Sir Arthur Wilson 9,18,195
- Born: 1838, Dundrum House, Dublin
- Marriage: Mary Bardgett
- Died: 28 December 1915, The Moorings, Heathside, Woking, Surrey aged 77
Listed in the 1881 Census as born in Brighton, Sussex. Also said to
have be born in Dublin.
From The Times, June 22, 1911
The Retirement of Sir Arthur Wilson. - The Law Journal says:- Sir
Arthur Wilson, whose services as an expert in Indian Law have been of
the greatest value on the Judicial Committee during the nine years he
has been a member of that tribunal, is, we regret to learn, about to
retire. His connexion with the administration of Indian law has been
intimate and long. Fortunately, the Committee still has in Syed Ameer
Ali and Sir John Edge two members with a special knowledge of Indian
law, but nevertheless the services of Sir Arthur Wilson - who has not
yet completed his 75th year - wil be much missed, especially at a time
when the Government have come to recognize that the Judical Committee
must be strengthened.
From The Times, December 29, 1915
Sir Arthur Wilson, formerly a Judge of the High Court of Calcutta,
died yesterday at the Moorings, Heathside, Woking in 79th year.
Called to the Bar by the Inner Temple in 1862, he made his way
rapidly, and the late Lord Justice Mathew used to say of him that he
would certainly have been raised to the Bench in this country had he
not accepted a Judgeship of the Calcutta High Court in 1878. When he
was in India he was President of the Commission of Inquiry which sat
at Poona in 1888-89 to investigate charges of corruption and of
borrowing money from subordinate officals brought against the late Mr.
Arthur Crawford, then Commissioner of Central Division of the Bombay
Presidency. The proceedings were followed with breathless interest in
Western India, and after holding 67 public sittings Wilson and his
colleagues found the defendant not guilty of the graver charges, but
guilty of borrowing money from Indians in his jurisdiction. The case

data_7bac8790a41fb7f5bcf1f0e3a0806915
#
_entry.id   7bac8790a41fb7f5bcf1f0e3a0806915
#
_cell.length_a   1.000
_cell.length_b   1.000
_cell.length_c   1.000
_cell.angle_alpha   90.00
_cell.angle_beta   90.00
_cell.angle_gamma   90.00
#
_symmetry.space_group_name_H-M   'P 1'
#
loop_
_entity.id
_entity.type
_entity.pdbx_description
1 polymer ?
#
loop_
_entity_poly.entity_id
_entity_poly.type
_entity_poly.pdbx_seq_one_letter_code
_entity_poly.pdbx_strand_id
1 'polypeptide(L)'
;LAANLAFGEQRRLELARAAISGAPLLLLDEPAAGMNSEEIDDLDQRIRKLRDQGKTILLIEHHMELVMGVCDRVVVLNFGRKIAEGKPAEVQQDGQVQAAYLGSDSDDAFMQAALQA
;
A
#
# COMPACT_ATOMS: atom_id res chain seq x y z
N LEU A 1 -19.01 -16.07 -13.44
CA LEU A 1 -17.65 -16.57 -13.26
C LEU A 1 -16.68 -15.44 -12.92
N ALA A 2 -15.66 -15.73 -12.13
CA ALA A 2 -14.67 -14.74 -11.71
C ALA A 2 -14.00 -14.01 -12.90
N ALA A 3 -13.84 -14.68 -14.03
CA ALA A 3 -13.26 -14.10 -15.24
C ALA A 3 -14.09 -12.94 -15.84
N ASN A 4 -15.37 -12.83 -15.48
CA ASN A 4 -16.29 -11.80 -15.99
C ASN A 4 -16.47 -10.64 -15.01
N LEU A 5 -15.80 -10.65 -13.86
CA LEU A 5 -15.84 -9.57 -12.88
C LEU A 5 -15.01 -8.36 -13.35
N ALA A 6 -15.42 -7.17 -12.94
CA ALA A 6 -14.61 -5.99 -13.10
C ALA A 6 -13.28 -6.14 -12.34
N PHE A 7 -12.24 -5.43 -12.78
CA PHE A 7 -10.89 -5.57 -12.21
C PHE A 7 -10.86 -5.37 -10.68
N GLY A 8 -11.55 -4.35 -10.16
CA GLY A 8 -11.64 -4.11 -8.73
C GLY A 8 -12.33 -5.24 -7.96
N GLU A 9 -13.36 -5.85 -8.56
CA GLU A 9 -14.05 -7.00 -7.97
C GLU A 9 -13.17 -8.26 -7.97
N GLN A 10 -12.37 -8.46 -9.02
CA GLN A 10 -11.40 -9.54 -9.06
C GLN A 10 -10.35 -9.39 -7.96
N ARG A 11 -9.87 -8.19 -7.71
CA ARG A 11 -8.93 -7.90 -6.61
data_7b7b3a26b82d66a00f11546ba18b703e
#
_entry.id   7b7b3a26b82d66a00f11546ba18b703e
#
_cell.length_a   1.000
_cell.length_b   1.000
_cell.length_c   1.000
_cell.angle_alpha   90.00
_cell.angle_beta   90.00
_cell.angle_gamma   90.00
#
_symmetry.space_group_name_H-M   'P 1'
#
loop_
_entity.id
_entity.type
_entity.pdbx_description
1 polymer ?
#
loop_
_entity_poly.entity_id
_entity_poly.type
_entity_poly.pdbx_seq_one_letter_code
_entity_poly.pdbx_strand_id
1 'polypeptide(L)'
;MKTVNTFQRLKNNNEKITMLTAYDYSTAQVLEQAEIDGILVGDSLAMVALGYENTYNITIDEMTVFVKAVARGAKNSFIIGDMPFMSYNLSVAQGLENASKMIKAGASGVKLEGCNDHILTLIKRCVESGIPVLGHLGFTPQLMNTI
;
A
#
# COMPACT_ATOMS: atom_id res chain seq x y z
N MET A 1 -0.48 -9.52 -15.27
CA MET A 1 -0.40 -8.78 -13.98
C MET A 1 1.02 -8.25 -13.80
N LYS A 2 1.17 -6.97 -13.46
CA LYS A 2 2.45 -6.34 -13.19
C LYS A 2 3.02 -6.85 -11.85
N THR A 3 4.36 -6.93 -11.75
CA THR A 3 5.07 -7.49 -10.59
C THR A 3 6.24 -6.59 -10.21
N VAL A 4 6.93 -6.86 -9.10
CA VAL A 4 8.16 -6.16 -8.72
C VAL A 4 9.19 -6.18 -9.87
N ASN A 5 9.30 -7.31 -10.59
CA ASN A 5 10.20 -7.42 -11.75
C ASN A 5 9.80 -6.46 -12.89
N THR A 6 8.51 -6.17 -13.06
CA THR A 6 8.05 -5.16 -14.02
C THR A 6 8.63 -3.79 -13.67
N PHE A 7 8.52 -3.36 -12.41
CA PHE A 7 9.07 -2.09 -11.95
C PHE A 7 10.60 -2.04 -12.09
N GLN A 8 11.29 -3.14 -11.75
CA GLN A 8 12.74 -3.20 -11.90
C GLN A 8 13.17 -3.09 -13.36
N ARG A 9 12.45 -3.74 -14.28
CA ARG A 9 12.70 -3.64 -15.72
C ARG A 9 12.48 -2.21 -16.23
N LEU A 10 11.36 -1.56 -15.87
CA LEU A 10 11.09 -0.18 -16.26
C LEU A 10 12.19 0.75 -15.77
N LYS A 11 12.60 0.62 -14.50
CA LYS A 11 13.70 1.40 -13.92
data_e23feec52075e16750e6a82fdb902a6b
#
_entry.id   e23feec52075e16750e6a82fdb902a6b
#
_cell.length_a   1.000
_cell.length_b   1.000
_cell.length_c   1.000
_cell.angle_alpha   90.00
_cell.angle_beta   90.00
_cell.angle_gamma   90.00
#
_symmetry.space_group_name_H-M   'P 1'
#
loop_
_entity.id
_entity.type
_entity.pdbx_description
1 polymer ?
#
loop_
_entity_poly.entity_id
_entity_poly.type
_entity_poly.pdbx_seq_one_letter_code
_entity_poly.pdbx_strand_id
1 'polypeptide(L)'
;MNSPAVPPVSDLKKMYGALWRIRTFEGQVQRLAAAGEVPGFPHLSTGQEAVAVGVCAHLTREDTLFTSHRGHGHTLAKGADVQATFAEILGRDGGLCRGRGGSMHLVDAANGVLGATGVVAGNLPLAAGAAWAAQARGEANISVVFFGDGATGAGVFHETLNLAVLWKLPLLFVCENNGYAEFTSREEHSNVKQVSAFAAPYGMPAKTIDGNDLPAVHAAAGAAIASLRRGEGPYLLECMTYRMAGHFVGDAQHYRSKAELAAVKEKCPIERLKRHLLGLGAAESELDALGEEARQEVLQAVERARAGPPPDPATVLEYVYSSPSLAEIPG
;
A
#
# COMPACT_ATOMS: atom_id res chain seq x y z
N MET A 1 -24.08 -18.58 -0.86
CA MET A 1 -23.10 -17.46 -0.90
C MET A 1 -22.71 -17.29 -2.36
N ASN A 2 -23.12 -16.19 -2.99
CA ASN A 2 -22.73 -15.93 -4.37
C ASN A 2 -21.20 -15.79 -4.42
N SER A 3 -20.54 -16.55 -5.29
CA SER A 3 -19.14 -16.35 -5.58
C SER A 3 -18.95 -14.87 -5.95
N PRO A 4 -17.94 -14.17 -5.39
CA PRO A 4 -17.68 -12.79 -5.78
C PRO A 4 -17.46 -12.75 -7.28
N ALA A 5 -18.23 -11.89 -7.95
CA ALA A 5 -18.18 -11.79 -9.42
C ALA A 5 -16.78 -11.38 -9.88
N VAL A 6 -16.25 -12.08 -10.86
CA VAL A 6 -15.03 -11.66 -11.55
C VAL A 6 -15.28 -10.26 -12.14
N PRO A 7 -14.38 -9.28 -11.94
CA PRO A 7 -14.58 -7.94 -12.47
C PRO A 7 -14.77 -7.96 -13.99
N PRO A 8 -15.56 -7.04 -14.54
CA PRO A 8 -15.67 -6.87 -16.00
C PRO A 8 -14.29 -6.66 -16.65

first brought the name of Wilson to general notice in this country.
His interest in education and his public spirit led him into valuable
activities in India beyond the scope of his judicial obligations. In
1880 he was elected Vice-Chancellor of the Calcutta University. In
1892 he was appointed Legal Adviser and Solicitor to the Indian
Office, a position which he resigned in 1902. Meanwhile he received
the K.C.I.E., and some years later he was sworn of the Privy Council
and appointed to the Judicial Committee. His physical faculties had
partially failed, for he could hardly walk across the room at the
Privy Council meetings, but his intellectual vigour was as great as
ever. He had a family of two sons and one daughter. Both sons were
in the Army. One of them was drowned while crossing a river in India,
and the other was killed campaigning in South Africa.
The funeral will be at Old Woking on Friday at 2:15.
Noted events in his life were:
1. Census UK 1871: 1871, 18 St. George's Square, St. Pancras, London.
2. Census UK 1901: 1901, Stanford Road, Kensington.
3. Resided: 28 December 1915, The Moorings, Heathside, Woking, Surrey. 13
4. His funeral was held on 31 December 1915 in Old Woking, Surrey.
5. He had an estate probated on 5 February 1916 in London. 13
Arthur married Mary Bardgett, daughter of William Bardgett and Jane Malcolm. (Mary Bardgett was born on 15 July 1840 in Islington, London and died in 1926.)